Editorial: A time to stand

  • April 7, 2022

Two mercifully flown decades ago, Mr. Dan Brown foisted on the world from some printing presses the Luddites sadly missed smashing, a purported novel called The Da Vinci Code.

Craziness being next to oddly-ness in human nature, it shot up the best seller lists. It should, in fact, have kicked off the rise of “best sailer” rankings for books that deserve to be thrown across the room and out the window.

On the plus side, such authorial monstrosities tend to be, in the immortal words of Engelbert Humperdinck, that easy to forget. Negatively, a lasting figment that even literary amnesia can’t erase is the book’s character of a self-flagellating albino Opus Dei monk. Despite the prelature’s efforts to debunk the monk by pointing out that Opus Dei’s apostolate is lay people at work in the world — not masochists whipping up religious frenzy in monastic basements — the image endures. Indeed, it has become a thumb-nail caricature of Catholicism’s (albino??!!) dark side.

What should concern us as Catholics is less the worldly caricature than the extent to which Catholics ourselves carry it like a devotional card in our pockets, purses, hearts and minds. The concern deserves fair and frank airing in the aftermath of last week’s extraordinary meeting between Pope Francis and delegates representing Canada’s Indigenous and First Nations peoples. It’s one that should be in a robust phase by the time the Holy Father comes here as he has promised he will.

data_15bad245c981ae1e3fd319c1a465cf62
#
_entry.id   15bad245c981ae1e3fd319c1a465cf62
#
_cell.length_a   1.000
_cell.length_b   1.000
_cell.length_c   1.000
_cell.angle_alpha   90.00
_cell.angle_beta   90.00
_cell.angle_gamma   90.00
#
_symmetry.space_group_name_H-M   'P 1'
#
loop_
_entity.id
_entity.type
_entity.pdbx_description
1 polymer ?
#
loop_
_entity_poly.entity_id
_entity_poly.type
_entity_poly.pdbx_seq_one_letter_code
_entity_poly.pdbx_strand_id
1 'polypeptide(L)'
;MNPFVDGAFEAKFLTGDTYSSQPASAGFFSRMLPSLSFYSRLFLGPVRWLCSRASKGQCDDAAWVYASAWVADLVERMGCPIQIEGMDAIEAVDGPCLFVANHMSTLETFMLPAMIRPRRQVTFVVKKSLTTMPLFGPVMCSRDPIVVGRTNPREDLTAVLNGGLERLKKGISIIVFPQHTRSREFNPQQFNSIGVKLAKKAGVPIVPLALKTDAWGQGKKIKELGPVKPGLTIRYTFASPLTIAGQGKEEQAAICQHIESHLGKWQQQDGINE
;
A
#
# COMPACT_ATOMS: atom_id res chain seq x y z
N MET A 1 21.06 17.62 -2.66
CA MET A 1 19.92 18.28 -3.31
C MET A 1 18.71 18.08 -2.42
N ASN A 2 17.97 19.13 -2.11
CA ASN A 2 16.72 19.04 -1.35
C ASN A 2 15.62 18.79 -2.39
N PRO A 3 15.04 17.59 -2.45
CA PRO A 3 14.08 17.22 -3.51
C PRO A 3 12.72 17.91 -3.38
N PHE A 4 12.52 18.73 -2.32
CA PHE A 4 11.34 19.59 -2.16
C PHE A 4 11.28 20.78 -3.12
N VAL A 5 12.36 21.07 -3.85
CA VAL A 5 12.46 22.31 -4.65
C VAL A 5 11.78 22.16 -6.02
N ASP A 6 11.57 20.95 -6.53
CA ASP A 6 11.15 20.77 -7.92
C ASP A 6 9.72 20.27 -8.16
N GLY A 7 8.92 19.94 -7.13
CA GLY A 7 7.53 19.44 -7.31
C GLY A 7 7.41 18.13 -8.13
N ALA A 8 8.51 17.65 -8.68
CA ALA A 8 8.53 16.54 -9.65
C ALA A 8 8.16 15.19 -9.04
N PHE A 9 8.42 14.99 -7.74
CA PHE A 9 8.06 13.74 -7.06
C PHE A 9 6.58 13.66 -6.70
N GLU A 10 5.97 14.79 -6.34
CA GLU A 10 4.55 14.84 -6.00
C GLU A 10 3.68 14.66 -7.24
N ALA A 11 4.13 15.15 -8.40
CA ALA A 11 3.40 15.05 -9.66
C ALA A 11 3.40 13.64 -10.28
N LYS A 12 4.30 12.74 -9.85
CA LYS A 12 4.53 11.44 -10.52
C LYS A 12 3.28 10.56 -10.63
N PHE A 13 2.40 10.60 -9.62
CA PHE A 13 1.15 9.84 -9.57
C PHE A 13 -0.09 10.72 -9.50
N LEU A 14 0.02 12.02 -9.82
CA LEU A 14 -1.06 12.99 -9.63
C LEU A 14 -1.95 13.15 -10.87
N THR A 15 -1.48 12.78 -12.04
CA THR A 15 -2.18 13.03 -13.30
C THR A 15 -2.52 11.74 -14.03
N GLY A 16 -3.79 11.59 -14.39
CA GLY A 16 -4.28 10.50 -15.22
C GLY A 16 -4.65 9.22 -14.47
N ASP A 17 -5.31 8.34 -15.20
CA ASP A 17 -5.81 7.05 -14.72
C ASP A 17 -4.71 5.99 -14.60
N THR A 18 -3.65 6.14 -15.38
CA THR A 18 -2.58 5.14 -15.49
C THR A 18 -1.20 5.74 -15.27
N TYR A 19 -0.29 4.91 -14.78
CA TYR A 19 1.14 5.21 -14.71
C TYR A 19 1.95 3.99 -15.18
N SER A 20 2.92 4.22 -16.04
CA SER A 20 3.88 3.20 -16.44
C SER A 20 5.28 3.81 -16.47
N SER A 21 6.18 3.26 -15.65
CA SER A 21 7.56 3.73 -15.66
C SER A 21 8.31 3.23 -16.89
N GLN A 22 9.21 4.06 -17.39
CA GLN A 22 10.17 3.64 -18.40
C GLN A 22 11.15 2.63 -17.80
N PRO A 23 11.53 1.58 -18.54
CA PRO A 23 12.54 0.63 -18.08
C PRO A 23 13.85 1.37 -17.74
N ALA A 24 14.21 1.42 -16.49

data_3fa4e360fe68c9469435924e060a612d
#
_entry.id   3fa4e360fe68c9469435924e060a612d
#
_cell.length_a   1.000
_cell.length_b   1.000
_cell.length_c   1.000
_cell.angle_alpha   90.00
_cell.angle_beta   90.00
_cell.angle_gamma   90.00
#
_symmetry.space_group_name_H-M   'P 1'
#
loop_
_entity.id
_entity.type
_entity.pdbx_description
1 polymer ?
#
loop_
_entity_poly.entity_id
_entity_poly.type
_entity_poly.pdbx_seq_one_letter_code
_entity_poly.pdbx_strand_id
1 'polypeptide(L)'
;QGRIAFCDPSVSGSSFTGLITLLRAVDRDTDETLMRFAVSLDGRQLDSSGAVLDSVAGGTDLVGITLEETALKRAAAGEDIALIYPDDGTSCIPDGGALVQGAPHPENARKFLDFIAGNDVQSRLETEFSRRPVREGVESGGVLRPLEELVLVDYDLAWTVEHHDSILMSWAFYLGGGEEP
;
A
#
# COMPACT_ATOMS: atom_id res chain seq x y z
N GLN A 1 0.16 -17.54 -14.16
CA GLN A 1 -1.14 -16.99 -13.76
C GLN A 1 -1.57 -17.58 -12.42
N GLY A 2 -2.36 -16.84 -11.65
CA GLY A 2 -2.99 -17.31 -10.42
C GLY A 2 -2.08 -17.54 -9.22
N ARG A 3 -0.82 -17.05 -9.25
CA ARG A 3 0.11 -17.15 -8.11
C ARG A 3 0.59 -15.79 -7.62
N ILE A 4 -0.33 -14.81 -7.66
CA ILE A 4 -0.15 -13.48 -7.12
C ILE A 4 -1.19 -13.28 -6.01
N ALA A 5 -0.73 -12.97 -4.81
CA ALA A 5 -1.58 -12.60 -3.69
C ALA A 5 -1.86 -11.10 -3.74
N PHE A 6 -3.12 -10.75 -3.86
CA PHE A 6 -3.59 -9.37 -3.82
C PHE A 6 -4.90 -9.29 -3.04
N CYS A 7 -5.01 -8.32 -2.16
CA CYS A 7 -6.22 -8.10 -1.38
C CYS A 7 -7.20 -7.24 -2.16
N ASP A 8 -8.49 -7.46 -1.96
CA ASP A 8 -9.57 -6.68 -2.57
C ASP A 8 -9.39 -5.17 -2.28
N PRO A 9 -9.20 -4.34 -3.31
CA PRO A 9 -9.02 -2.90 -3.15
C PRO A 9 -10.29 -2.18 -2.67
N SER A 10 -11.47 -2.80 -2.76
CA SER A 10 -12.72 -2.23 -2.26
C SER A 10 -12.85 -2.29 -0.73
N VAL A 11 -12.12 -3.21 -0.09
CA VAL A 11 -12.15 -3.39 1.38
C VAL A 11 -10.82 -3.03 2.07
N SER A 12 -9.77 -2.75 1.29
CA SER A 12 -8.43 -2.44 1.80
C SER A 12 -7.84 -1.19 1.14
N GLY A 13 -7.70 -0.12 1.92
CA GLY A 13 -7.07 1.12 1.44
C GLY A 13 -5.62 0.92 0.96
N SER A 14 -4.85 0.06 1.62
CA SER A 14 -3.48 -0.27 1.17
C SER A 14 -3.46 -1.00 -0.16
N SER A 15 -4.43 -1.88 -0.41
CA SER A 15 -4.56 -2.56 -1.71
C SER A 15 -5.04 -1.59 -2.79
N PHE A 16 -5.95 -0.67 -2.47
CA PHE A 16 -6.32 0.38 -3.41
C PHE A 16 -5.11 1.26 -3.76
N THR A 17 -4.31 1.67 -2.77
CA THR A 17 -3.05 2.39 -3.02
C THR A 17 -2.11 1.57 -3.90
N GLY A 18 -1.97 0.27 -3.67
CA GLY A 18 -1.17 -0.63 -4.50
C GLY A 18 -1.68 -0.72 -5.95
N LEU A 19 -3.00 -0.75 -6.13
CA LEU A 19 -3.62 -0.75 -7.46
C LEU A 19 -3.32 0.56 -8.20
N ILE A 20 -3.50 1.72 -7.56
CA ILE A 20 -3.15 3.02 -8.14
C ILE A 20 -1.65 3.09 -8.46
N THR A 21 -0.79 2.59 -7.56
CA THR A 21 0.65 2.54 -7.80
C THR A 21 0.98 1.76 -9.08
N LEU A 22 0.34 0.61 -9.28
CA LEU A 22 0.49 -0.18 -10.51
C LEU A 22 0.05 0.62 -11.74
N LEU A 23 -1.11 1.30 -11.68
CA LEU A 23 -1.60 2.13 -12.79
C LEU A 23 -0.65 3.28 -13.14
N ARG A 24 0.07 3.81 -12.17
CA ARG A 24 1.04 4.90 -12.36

Make no mistake. As our Associate Editor Michael Swan reported from Rome, what transpired during hours of listening and dialogue between the pontiff and the delegates was an essential, albeit respectful, delivering of hard truths about the Indian Residential School system. It encapsulated our appalling historical misdeeds toward Indigenous nations. Nor should we assume all will be happy-clappy wonderous now that the Pope has apologized with a sincerity few can rival. Work — hard work — remains.

But that work must transpire in a posture free of overwrought and interminable self-flagellation. It’s true that an apology is only an acknowledgement, at best a first step to renewal. It’s been rightly said, too, what’s needed now is resurrection, that is renewal of life. But resurrection also requires rising up, i.e., standing up.

During the liturgy, there are times we kneel, times we sit, and other times we stand, fully present, in community, as we are, sins and all. One of those times is when we profess our apostolic creedal belief in God, in Christ, in the holy Catholic Church, in the forgiveness of sin.

We don’t pronounce it for prideful dramatic effect or as code to some half-baked writer’s throw-away imaginings. We do it because we believe in a Church, despite all its sins, worth standing for, worth following on the path of authentic reconciliation that will lead us, finally worthy of the promises of Christ, to Truth. Now, as always, is that time.

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